Florida Five: Rubio uses Paris attacks in first ad, Kerry defends Syrian screening to Gov. Scott

Five of today’s top Florida political stories at your fingertips:

Rubio adMarco Rubio’s first TV ad warns, ‘What happened in Paris could happen here’ – Marco Rubio’s campaign is out with its first TV ad, warning that “What happened in Paris could happen here.These aren’t disgruntled or disempowered people,” Rubio says. “These are radical terrorists who want to kill us, because we let women drive, because we let girls go to school.” Read more

John Kerry defends ‘thorough’ Syrian refugee screening in letter to Rick Scott – Secretary of State John Kerry sent a letter to Gov. Rick Scott that defends the vetting process for Syrian refugees as “extraordinarily thorough and comprehensive.” “Bottom line—under the current system, if there is doubt about whether an applicant would pose a security risk, that individual will not be admitted to the United States as a refugee,” reads the letter, co-signed by Homeland Security Secretary Jeh Johnson. Read more

Dramatic rise of renegade ‘no party’ voters is reshaping state politics –Three simple letters have ignited a civic rebellion in Florida that could reshape the state’s politics for decades to come. The letters are NPA. It’s short for no party affiliation, for voters who refuse to label themselves Republicans or Democrats because they do not identify with either party. They are deserting the two major parties in droves, mostly in South Florida and in greater Orlando, and many are young and Hispanic. Read more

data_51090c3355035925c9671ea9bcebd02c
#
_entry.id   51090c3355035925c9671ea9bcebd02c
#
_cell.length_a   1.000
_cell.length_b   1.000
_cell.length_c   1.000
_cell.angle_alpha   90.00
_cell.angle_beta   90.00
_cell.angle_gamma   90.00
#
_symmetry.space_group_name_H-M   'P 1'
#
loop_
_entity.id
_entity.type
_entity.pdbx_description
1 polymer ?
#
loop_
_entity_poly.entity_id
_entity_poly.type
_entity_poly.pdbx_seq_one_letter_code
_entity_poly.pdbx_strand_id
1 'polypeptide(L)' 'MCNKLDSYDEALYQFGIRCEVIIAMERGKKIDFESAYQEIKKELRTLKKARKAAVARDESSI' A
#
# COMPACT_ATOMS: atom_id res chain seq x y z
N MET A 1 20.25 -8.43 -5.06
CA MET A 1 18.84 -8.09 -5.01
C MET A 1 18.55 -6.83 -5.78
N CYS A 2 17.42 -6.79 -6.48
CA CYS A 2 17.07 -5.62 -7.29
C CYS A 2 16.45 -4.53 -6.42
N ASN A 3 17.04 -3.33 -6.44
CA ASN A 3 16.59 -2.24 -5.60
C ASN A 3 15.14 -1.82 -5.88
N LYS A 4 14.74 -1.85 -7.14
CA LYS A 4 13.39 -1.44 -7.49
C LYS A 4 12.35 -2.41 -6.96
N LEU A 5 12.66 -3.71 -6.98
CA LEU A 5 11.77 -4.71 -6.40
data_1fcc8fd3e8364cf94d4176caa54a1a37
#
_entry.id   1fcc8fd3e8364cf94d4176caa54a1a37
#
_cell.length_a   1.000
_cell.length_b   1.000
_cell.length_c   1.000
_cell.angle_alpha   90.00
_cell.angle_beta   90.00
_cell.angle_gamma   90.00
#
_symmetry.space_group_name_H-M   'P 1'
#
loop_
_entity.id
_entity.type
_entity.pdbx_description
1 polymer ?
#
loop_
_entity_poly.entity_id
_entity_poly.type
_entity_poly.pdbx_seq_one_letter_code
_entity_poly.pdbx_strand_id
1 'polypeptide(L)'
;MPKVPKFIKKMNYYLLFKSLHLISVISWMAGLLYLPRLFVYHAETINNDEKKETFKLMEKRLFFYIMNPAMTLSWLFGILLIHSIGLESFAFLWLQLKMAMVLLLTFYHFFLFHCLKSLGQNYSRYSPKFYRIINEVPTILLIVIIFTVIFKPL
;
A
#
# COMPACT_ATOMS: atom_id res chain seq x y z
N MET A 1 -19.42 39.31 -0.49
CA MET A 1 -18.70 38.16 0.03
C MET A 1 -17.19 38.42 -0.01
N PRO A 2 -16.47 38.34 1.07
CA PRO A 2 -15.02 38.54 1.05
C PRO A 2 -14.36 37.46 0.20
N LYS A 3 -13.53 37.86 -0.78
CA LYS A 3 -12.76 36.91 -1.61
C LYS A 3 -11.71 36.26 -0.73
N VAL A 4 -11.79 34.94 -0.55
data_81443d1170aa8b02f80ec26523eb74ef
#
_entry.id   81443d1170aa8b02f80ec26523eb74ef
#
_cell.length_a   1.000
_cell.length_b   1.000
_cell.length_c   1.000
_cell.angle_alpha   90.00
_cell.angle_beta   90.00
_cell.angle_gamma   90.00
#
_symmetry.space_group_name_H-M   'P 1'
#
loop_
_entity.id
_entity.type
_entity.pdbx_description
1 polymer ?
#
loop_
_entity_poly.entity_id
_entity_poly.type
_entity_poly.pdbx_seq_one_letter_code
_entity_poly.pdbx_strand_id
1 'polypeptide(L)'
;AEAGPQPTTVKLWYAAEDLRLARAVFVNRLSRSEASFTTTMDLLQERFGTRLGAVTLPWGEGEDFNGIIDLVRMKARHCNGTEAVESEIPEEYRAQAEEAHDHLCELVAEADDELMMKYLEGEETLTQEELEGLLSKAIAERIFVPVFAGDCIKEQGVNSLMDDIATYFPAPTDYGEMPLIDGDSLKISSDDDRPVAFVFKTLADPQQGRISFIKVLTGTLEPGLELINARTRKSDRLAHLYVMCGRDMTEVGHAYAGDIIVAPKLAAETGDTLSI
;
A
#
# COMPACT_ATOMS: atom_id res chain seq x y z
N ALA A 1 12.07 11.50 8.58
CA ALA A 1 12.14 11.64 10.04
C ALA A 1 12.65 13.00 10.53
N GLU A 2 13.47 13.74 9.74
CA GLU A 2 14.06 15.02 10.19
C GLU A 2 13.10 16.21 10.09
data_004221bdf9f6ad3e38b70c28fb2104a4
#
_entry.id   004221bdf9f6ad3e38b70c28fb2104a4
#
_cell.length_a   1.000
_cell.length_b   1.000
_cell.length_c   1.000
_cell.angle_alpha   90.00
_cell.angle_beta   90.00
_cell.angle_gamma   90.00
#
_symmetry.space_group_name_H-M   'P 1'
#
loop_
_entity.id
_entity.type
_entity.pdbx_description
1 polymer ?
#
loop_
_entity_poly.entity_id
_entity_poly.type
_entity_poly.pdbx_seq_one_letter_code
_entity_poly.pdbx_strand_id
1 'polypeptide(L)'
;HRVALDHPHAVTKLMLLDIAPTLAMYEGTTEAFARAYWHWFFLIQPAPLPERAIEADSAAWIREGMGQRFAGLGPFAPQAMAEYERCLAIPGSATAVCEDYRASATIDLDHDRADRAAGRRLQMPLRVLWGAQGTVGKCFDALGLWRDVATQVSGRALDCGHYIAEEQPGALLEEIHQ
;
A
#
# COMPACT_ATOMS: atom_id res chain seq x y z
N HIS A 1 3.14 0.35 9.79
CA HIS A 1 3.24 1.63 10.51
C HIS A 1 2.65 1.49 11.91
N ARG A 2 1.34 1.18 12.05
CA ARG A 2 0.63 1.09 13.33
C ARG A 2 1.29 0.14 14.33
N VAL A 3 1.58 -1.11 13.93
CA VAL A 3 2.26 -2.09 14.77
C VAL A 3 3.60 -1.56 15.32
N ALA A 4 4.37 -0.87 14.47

Lawmakers seek to shoot down trading Of EBT cards – As state lawmakers move forward with measures to expand where and how people can carry handguns, they don’t want Floridians trading government food aid to get firearms. People found swapping state food-assistance benefits for firearms or drugs would face tougher penalties, under a bill that cleared its first legislative committee. Read more

Lawmakers could leave film incentives on cutting-room floor – Movie and television industry advocates are hoping this year’s effort to renew a tax incentive program is a classic underdog story like “Rocky,” “Rudy” or “Hoosiers.” But political tensions, budget constraints and a resistance to using taxpayer cash for short-term job creation mean lawmakers and Gov. Rick Scott might bring on an unhappy ending. Read more

ICYMI: SNL brings back nasty DWS, floats refugee terror vetting: ‘Eat bacon while singing a Christmas carol’ 

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